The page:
Rabbit Hole (2010)
Based on a Pulitzer-winning play of the same name by David Lindsay-Abaire, Rabbit Hole is a film about a husband and wife pair, Howie (Aaron Eckhart) and Becca (Nicole Kidman), who live in suburban America and face a very difficult period in their life: they have lost their small child and are grieving. However, their coping strategies begin to diverge drastically, especially when Becca makes a contact with a teenaged boy who was involved in their son’s tragedy. Nicole Kidman gives one of the best performances in her career in this beautiful, nuanced film that sometimes feels like a slow train-wreck, but which ultimately says a lot about seeking solace in the most unexpected of places, overcoming hardest losses in life and finding hope.
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The Killing of a Sacred Deer (2017)
This film proved to be the most divisive at this year’s Cannes Film Festival, and there was a good reason for the audience and critics to feel so confused and uncertain. “The Killing of a Sacred Deer” is a product of Yorgos Lanthimos, the director who is making his name as a master of original, unsettling and thought-provoking films; the director who is already an expert in crafting awe-inspiring settings which as much provoke as they disturb, and which the more mainstream audience could hardly even fathom. In “The Killing of a Sacred Deer”, a well-to-do surgeon (Colin Farrell) strikes an unlikely friendship with a fatherless boy, without even realising the possible negative consequences of their ever-closer union. A seemingly mundane plot here slowly transpires into something unimaginable, and with the excellent support from Nicole Kidman, and with impressive Barry Keoghan and Raffey Cassidy, this film becomes an almost brilliant interplay of the unusual, the menacing and the astonishing, while being totally effective throughout.
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The Beguiled (2017)
Sofia Coppola’s “The Beguiled” has probably been one of the most anticipated movies of this summer, and is based on the novel by Thomas P. Cullinan, initially titled “A Painted Devil”. In “The Beguiled” (2017), Miss Martha (Nicole Kidman) runs an all-girl boarding school in Virginia amidst the waging of the American Civil War, and among the remaining six of her pupils are highly-strung Edwina (Kirsten Dunst) and a boy-crazy girl Alicia (Elle Fanning). All is well, until one of the girls, Amy (Oona Laurence), discovers a wounded Yankee soldier (Colin Farrell) in the periphery of their school, and decides to bring him to school so that he can receive an immediate medical help. As the soldier recovers, however, he stars to pay special attention to the girls in the school, sparking fits of uncontrollable passion, and, ultimately, suspicion and jealousy. Although the film is beautifully shot, it is also a misguided attempt to produce something evocative and deep. Sofia’s “The Beguiled” has virtually no character development; the plot, which misses the dramatic point of Cullinan’s book completely; and the film’s choice of the cast is almost as bad as its adapted script.
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Based on a book by Thomas Cullinan and directed by Sofia Coppola, “The Beguiled” stars Nicole Kidman, Colin Farrell, Kirsten Dunst and Elle Fanning. The all female cast (apart from Farrell) and the colour reminds me of Sofia Coppola’s previous masterpiece of a film “The Virgin Suicides” (1999). I hope this film is at least half as good.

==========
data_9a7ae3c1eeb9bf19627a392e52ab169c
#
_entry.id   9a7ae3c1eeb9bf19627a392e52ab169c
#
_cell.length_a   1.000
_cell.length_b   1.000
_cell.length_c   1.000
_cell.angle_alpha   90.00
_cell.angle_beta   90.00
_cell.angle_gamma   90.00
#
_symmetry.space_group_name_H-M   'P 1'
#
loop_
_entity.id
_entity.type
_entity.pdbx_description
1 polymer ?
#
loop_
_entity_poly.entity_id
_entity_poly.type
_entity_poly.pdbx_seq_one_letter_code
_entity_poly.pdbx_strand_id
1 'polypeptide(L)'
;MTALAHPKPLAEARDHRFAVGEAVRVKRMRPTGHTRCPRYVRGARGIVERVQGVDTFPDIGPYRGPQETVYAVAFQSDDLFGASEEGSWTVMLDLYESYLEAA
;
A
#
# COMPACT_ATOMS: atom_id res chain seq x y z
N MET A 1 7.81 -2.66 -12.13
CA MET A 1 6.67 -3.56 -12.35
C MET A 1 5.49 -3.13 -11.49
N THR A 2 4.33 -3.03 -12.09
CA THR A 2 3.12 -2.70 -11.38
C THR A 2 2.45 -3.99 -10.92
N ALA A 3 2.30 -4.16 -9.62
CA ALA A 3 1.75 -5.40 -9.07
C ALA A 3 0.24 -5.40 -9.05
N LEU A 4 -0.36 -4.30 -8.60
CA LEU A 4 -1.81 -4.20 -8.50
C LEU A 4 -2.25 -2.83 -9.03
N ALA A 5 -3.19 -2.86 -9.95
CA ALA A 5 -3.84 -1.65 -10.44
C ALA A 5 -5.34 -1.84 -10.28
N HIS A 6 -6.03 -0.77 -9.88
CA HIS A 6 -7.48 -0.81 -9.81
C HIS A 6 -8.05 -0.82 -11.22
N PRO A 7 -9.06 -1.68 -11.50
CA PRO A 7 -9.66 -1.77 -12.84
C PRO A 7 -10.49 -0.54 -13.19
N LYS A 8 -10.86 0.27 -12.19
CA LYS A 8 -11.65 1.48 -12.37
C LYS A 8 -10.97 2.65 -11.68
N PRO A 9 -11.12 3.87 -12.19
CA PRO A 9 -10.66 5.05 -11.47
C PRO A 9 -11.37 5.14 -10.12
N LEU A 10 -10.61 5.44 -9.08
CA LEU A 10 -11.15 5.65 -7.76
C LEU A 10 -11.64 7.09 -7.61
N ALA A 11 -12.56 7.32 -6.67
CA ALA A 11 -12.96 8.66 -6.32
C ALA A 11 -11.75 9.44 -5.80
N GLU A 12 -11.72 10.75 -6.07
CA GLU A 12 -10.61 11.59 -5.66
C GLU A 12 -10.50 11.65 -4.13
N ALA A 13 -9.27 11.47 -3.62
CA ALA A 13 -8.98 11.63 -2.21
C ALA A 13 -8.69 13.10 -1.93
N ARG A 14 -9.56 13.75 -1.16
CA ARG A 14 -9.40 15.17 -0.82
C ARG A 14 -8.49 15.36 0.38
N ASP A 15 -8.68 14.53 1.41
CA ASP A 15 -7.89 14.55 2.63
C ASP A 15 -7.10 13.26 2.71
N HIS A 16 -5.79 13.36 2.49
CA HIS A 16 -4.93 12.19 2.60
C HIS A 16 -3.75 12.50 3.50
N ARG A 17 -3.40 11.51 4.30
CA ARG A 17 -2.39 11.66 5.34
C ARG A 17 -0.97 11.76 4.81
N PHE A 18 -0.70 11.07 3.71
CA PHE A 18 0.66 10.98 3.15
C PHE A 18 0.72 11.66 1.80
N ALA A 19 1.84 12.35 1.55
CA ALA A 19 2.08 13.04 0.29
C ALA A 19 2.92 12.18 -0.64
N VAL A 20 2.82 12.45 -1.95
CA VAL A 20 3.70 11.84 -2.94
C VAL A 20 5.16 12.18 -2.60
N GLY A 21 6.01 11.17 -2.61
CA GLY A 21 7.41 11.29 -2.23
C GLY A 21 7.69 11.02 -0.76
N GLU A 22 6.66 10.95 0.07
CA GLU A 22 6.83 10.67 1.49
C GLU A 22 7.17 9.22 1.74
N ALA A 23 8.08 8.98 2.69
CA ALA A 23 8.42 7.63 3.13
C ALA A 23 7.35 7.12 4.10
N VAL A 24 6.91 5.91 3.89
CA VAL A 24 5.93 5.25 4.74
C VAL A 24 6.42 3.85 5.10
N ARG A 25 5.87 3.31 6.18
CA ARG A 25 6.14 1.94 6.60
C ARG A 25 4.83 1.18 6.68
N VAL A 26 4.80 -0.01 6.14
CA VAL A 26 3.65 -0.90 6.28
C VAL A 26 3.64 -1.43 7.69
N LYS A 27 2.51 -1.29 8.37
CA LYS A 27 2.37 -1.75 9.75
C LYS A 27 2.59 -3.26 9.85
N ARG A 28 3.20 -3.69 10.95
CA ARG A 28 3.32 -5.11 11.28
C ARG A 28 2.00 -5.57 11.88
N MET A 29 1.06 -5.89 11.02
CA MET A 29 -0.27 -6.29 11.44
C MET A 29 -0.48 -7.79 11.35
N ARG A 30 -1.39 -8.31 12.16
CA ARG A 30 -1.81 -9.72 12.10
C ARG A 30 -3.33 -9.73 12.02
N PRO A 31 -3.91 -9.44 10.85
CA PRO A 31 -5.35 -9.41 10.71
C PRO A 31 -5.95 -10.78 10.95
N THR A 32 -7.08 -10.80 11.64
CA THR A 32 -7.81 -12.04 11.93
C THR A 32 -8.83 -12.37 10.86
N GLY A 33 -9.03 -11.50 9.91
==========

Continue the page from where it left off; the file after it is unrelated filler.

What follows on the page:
Although there are six years separating the movies and they have distinct plots, “The Others” and “The Orphanage” have things in common, such as a Spanish production and a near-perfect execution.
The Others (2001)
“The Others” is a ghost horror movie directed by Spanish Alejandro Amenábar. It became the first film in history to receive the prestigious Spanish Goya Award in the Best Picture category for a film where not a line was spoken in Spanish (IMDB).“The Others” tells of a single mother Grace (Nicole Kidman) who, together with her two small children, Anne and Nicolas, lives in a remote house in Jersey just after the WWII. The household has changed a number of servants, and welcomed the arrival of three new ones: Mrs Mills, a housekeeper, Edmund Tuttle, a gardener and Lydia, a mute girl servant. After the servants’ arrival, the mother and her children start to detect intruders in their home, who sometimes leave very surprising traces.
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The Portrait of a Lady (1996)
Directed by Jane Campion (‘The Piano’ (1993)), ‘The Portrait of a Lady’ is an adaptation of Henry James’s classic novel of the same name. It tells the story of a beautiful, free-thinking and intelligent young woman, Isabel Archer (Nicole Kidman) who arrives to England from the US with her aunt, Mrs. Touchett, to “see and explore the world”. While on her quest, Miss Archer rejects promising marriage proposals coming from a wealthy American tradesman, Caspar Goodwood (Viggo Mortensen), and an immensely rich heir, Lord Warburton (Richard E. Grant). Miss Archer takes these decisions because she is devoted to the ideals of personal freedom and a ceaseless pursuit of knowledge.Through the help of her faithful, but fragile cousin, Ralph (Martin Donovan), Isabel is made rich, and is then free to pursue her dreams of independence. However, when Isabel strikes up friendship with amiable and cultured Madame Merle (Barbara Hershey), she is far from suspecting that this acquaintance will lead to her unhappy marriage to an elusive, middle-aged art collector, Gilbert Osmond (John Malkovich).
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